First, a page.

Archives for category: Baking

I love waffles.

For my last birthday I received a Cuisinart Waffle Maker from my mom, making waffles a breeze!

I’ve been experimenting with different waffle recipes I found across the web – mostly from Pinterest – such as egg nog or pumpkin waffles. These are more autumnal and christmas seasonal recipes, so I have been on the look out for something to tide me over until spring arrives. Enter the blueberry waffles.

Blueberry waffle recipe

I found a recipe on Pinterest from Pass The Sushi blog that piqued my interest. However, I altered her recipe slightly using buckwheat flour instead of wholewheat pastry flour and plain yogurt instead of sour cream giving them a slightly savoury quality, which acts as a nice foil to the sweet/tart blueberries.

This recipe yields 14 regular sized square waffles.  Since I’m the only one who eats waffles in my household, I bag them up in twos and pop them in the freezer, keeping in breakfasts for a whole week! When I’m ready to eat, I just stick them in the toaster and serve with plain yogurt.

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Et voila! Waffles for any morning.

For those of you with reservations about baking something special for loved ones this Valentine’s Day, Kenwood Chef have put together some video tutorials to show you how easy it is. Chocolate cupcakes are a favourite in my house and always a winner no matter the occasion.

Chocolate Cupcakes

Follow along to the video to make your own delicious chocolaty treats.

And here’s the recipe:

Makes: 12

Preparation Time: 5 minutes

Cooking Time: 30 minutes

Difficulty: Level 1

Method

  1. Pre-heat the oven to 180°C/Fan 160°C/Gas 4
  2. Ensure that your ingredients and equipment are at room temperature to reduce the risk of the mixture curdling.
  3. Place the butter and sugar into your mixer bowl and using the creaming beater cream on medium speed until it becomes thick and creamy.
  4. Beat the eggs to together, reduce the speed of the mixer and gradually add the eggs. Ensure that each addition of the eggs is properly incorporated before adding the next amount of the eggs.   Add a teaspoon of the flour after each amount of egg is added.
  5. Once the eggs have been incorporated add the flour, cocoa and baking powder and continue to mix together
  6. Place twelve paper cases into a muffin tray then divide the mixture evenly between them.
  7. Bake for approximately 12 – 15 minutes until they spring back when lightly pressed.

For the chocolate Icing:

  1. Melt the chocolate in a bowl over a pan of hot water; ensuring the base of the bowl doesn’t touch the water.
  2. Place the butter into your mixer bowl and using the creaming beater cream the butter on medium speed until it becomes paler in colour.
  3. Add the icing sugar slowly and mix to combine.  Ensure your splashguard is in place to avoid the icing sugar escaping from the bowl.
  4. When the icing sugar and butter are combined, mix in the melted chocolate until it is an even colour.
  5. Spoon the icing into an icing bag, and pipe onto the cooled cupcakes.
  6. Decorate with your chosen decorations.

And if you’re feeling a bit more adventurous, why not try Tiramisu to complete a romantic Italian inspired meal.  Kenwood Chef makes it easy!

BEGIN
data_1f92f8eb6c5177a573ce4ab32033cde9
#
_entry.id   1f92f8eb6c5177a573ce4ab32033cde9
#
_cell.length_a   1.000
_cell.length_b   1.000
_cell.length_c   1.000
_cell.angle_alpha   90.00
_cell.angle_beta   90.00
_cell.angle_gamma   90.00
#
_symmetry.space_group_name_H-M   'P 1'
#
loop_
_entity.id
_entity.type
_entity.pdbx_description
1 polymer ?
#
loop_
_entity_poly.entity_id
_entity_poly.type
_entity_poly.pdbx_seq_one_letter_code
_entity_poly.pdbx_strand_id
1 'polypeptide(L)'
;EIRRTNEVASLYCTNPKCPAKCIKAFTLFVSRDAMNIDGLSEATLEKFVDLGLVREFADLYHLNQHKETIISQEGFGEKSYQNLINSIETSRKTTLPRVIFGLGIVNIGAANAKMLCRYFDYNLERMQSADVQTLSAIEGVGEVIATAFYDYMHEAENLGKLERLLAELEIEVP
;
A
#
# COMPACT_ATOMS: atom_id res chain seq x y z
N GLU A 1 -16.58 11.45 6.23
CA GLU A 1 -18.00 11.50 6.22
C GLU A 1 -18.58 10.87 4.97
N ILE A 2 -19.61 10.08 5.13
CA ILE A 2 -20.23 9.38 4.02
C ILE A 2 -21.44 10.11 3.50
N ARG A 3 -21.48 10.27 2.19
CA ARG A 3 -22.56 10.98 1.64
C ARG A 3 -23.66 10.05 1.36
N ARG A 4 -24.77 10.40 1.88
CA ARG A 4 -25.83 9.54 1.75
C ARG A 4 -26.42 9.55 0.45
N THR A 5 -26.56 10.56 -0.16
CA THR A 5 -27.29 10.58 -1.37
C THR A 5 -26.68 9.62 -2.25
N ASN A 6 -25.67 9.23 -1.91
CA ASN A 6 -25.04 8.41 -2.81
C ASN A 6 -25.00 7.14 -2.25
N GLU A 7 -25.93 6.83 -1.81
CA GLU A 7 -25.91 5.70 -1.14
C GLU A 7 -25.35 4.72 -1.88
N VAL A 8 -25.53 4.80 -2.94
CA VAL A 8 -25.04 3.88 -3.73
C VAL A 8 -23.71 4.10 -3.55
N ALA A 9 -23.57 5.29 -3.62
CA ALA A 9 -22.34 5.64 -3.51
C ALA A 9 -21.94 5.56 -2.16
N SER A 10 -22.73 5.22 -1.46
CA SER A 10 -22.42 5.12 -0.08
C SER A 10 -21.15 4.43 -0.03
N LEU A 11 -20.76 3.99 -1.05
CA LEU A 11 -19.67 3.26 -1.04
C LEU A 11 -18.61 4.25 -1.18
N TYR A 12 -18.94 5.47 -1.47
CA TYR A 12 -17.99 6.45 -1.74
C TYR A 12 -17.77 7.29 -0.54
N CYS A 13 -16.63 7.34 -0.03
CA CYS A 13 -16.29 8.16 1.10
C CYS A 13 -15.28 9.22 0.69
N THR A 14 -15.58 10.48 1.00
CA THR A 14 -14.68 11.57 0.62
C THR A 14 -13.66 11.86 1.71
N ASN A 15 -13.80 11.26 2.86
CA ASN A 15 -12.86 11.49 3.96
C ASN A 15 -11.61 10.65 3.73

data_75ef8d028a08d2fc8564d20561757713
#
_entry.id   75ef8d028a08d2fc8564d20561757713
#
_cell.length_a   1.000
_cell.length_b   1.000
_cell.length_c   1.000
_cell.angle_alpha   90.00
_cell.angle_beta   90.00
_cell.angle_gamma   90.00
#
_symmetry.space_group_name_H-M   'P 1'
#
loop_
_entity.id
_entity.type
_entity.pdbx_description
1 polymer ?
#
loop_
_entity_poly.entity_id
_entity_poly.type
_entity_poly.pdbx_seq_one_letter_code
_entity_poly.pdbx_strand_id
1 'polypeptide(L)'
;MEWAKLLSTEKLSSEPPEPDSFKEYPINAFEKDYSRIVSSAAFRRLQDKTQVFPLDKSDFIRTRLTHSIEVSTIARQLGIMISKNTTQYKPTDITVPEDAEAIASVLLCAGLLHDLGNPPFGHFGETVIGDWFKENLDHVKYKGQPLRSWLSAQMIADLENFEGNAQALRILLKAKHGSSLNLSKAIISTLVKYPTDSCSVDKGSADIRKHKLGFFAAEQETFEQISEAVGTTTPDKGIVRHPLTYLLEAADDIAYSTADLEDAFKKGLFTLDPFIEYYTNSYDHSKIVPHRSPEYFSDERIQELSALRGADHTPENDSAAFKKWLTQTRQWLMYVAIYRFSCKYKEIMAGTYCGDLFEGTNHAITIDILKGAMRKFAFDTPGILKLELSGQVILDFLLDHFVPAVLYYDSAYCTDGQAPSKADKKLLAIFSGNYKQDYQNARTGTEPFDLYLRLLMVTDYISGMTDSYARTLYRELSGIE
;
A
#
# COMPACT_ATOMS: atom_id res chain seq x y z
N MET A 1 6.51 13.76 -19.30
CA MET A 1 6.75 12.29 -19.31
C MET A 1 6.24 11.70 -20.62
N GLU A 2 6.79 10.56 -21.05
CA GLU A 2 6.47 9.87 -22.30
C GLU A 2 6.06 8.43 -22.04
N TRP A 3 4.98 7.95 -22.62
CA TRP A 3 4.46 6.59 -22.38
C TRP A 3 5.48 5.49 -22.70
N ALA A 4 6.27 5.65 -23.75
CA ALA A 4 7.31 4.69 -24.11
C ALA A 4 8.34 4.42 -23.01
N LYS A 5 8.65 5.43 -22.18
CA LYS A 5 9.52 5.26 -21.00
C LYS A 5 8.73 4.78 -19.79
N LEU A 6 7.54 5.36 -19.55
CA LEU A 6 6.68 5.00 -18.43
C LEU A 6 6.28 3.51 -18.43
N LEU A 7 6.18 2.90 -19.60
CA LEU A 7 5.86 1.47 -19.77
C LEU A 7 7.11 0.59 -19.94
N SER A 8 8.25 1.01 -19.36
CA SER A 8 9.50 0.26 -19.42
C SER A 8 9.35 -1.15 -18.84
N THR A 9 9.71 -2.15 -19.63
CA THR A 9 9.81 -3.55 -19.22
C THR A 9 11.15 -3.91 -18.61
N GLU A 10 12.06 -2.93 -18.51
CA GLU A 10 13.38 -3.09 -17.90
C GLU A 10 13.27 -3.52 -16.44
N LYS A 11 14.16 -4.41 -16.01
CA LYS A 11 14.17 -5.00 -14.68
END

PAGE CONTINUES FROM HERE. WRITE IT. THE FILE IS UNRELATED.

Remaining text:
*Disclosure: This is a sponsored post. I have not personally tried this recipe, however I do use a Kenwood Chef mixer and kMix hand mixer that I purchased myself.

New handmixer

 

Happy baking!

I can’t believe we are in the home stretch to 2013. 2012 has passed way too fast for my liking. Looking back through the photos which have documented this year, I haven’t been baking or blogging about baking nearly enough.

And though this has been a recurring sentiment, I’m getting back in the proverbial (blogging) saddle. Christmas is coming and the goose is getting fat. There’s going to be a whole lot of baking, eating, sharing and best of all a big trip to the motherland.

Stay with me, dear readers… but in the meantime, here’s a taste of what went on in the downtime:

Victoria Sponge

Victoria Sponge in honor of the Diamond Jubilee. Recipe from Primrose Bakery Baking Book, although I used fresh strawberries in place of jam and Earl Grey/Lemon whipping cream. This was my first go at the traditional British cake. I was happy with the way it turned out and will most likely bake it again when tradition calls.

Hepburns

My baking book of the year is definitely ‘Baked In America‘ – maybe it’s because I’m American, but mostly because this is one AMAZING baking book. Recipes from this book are featured many times throughout the blog in 2012 and will continue to be featured in the future. One day I’ll finally make it to Chiswick to Outsider Tart and hopefully meet my baking heroes – the two Davids.

The brownies above are called Hepburns (Kate, rather than Audrey) and probably the best brownie recipe around. They make ideal treats for any occasion – school fetes, birthdays or general parties.

Chocolate Cherry Cheesecake brownies

Brownie tower

These Chocolate Cherry Cheesecake Brownies were made especially for my mother in law’s un-birthday party. As her party food was served buffet-style, I wanted to make a special desserty treat that attendees could eat as little or as much as they like. So these brownies were cut into 1.5 in squares and served on cake stands mixed with the Hepburns featured above.

Orange polenta cake

Another series of books which have inspired breakfasts, dinners and baking alike are the Leon books. The Orange Polenta Cake is from Leon – Baking & Puddings, book three, as featured in the ‘Teatime’ section. This cake is an ideal accompaniment to Earl Grey tea and also gluten-free!

Trish's Two Cents

Martin has been working on building a set of speakers over at his dad’s house. I like to take a baked treat when we go over. One weekend in September, Trish’s Two-Cents from Baked In America caught my eye and I had to give it a go. This is the best ‘pound-cake’ type cake I have ever had. It is definitely going to be in regular rotation for when cakes are called for.